• by Mizzmonsoon Tue Jan 25, 2011 via web

    The rule I stick with in life...and in marketing...is not to strive for mediocrity.

  • by Vanessa Tue Jan 25, 2011 via web

    I applaud you for that Mizzmonsoon. And I'm sure you have a set of rules that skyrocket you out of the state of mediocrity. If that is what works best for you, then by all means to thine own self be true.

  • by Jay Tue Jan 25, 2011 via web

    Said best by Joseph Priestley, “The more elaborate our means of communication, the less we communicate.” And we also must remember to K.I.S.S. at all times. ;-)

  • by Mizzmonsoon Tue Jan 25, 2011 via web

    The point of using proper grammar isn't to create a more elaborate means of communication, it is to create a clear and understandable means by which to communicate. Another point of using proper grammar is to help yourself sound less like an uneducated nit wit.


  • by Jack G Hardy Tue Jan 25, 2011 via web

    Mizzmonsoon,
    I assume then that Mark Twain would not be on your recommended reading list? For lack of grammatical correctness?

  • by Mizzmonsoon Tue Jan 25, 2011 via web

    Jack, I assume you don't mean to assert that Mark Twain actually spoke like Huck Finn...

    Mr. Twain was someone who was able to employ his mastery of the English language which included--yes, the knowledge and application of the rules of English grammar, in order to create characters who utilized a more colorful and colloquial manner of speech.

    You must understand something in order to successfully bastardize it and show your true genius.

  • by Jack G Hardy Tue Jan 25, 2011 via web

    Okay, I yield to grammar - So please tell me how to correct this paragraph.
    Mark Twain put it cleverly: “Tomorrow is the yesterday of two days from now.” So, was it yesterday you first held a cell phone? Or is it now? When a smartphone is something no one can live without! Or, is tomorrow when we face the next game-changing technology: Applications for smartphones. Perhaps, “tomorrow” is already today!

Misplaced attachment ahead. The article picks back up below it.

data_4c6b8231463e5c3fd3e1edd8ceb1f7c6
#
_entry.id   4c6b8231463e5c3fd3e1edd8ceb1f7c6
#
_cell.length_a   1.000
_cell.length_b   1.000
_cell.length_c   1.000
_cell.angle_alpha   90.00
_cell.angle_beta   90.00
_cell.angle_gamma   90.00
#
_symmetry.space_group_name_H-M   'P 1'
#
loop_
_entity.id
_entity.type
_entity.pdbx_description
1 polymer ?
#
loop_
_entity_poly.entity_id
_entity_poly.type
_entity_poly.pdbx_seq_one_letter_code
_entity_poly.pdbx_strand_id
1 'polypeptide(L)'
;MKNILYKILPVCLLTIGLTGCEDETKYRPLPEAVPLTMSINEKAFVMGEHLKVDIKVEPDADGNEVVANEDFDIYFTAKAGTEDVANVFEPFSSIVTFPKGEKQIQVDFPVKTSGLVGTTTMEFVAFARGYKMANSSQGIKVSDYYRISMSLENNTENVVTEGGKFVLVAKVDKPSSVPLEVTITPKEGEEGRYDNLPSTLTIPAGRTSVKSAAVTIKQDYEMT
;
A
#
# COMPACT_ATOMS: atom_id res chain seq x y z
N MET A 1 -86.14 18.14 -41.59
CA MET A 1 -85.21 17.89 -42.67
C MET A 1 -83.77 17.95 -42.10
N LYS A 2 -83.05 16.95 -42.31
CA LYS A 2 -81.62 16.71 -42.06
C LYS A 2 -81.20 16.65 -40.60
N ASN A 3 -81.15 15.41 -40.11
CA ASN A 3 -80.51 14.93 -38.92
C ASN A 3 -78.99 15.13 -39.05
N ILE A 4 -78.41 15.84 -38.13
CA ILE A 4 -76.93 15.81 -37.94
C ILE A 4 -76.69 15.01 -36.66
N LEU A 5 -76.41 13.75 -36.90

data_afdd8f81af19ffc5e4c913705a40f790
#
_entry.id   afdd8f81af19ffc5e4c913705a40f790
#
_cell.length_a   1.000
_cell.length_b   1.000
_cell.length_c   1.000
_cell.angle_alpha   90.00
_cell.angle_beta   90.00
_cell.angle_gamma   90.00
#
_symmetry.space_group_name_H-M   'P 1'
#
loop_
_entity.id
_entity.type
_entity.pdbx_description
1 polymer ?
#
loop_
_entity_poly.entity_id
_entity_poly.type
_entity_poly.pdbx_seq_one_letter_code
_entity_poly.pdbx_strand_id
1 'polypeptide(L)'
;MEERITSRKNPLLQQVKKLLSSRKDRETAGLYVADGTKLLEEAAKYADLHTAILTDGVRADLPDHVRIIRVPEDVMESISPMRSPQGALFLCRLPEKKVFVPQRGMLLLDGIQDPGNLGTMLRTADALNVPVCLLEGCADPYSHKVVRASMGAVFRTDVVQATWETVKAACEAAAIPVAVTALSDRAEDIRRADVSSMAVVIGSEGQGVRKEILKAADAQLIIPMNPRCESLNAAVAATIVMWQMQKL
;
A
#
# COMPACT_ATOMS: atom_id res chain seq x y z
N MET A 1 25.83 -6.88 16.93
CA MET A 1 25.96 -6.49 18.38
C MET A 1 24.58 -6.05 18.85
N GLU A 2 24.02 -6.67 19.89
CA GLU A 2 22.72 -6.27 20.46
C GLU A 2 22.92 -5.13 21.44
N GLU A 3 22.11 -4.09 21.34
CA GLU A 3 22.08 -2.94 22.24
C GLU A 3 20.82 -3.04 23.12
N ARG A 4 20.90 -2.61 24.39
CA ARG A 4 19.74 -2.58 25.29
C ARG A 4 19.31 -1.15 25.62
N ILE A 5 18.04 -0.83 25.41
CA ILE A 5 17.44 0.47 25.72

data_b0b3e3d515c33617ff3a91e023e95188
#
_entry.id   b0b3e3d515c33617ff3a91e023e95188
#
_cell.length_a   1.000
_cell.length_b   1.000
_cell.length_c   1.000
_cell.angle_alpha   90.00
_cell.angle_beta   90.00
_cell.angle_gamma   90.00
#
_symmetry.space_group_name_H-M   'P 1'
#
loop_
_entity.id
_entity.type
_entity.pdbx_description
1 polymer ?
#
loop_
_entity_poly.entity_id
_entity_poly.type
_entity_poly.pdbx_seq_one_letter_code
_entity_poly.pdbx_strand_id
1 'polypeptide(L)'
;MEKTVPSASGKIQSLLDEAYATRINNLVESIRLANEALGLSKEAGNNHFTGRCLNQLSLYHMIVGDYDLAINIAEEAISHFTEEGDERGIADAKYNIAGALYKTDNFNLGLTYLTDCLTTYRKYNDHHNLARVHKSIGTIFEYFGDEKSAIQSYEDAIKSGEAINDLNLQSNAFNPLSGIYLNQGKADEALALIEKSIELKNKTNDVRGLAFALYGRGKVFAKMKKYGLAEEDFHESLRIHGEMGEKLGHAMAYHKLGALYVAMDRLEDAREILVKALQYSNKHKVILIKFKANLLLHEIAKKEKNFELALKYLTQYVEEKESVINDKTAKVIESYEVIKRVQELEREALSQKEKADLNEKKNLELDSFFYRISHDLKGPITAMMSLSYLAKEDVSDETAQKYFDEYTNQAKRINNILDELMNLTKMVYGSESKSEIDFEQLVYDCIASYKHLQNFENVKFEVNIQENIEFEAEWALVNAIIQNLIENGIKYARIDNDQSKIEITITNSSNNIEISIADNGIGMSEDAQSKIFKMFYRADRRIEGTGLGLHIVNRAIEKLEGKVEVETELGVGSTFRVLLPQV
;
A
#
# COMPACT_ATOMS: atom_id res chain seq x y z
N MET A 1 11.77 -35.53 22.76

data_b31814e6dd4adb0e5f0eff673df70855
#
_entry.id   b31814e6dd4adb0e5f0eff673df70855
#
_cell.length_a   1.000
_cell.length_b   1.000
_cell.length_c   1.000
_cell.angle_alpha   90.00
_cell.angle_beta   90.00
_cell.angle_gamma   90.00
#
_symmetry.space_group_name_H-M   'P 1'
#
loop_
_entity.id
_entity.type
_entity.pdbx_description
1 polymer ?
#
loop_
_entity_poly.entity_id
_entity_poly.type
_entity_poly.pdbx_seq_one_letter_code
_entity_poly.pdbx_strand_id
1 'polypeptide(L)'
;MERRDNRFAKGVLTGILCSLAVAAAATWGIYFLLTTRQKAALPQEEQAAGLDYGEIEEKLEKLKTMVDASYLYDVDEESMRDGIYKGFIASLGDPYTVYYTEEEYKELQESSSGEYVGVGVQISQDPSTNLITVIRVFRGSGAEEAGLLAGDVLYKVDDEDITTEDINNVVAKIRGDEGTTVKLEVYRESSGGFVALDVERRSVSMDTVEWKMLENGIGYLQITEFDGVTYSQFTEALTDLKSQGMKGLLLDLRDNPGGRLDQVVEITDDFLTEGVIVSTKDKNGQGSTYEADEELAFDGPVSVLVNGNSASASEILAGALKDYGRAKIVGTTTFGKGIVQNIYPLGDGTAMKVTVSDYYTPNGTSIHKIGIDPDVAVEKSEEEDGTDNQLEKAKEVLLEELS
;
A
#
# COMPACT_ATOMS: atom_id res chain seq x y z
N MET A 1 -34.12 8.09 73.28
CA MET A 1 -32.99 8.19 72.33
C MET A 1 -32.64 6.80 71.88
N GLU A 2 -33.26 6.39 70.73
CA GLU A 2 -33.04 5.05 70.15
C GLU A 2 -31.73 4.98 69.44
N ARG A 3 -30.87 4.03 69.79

• by Mizzmonsoon Tue Jan 25, 2011 via mobile

    Jack, I'll one up you,
    "~ Marie, are you awake? Good. You look so beautiful and peaceful, you almost look dead. I'm glad because there is something that has always been very difficult for me to say. I slit the sheet, the sheet I slit, and on the slitted sheet I sit. I've never been relaxed enough around anyone to be able to say that. You give me confidence in myself. I know we've only known each other four weeks and three days, but to me it seems like nine weeks and five days. The first day seemed like a week and the second day seemed like five days and the third day seemed like a week again and the fourth day seemed like eight days and the fifth day you went to see your mother and that seemed just like a day and then you came back and later on the sixth day, in then evening, when we saw each other, that started seeming like two days, so in the evening it seemed like two days spilling over into the next day and that started seeming like four days, so at the end of the sixth day on into the seventh day, it seemed like a total of five days. And the sixth day seemed like a week and a half. I have it written down, but I can show it to you tomorrow if you want to see it. Anyway, I've decided that tomorrow, when the time is right, I'm going to ask you to marry me, if that's o.k. with you. Just don't say anything. You've made me very happy.~

  • by Mizzmonsoon Tue Jan 25, 2011 via mobile

    Oh, and I taught college grammar for years. :)

  • by Jay Tue Jan 25, 2011 via web

    Mizzmonsoon, the K.I.S.S. acronym was created for people just like you.You can write a book but can't connect with people. Your education precedes your common sense. Clearly commenting on blogs ALL day increases your self-esteem or lack thereof. Kudos for teaching "college grammar for years" ;) what is your profession now "Repugnant Blog Commenter?"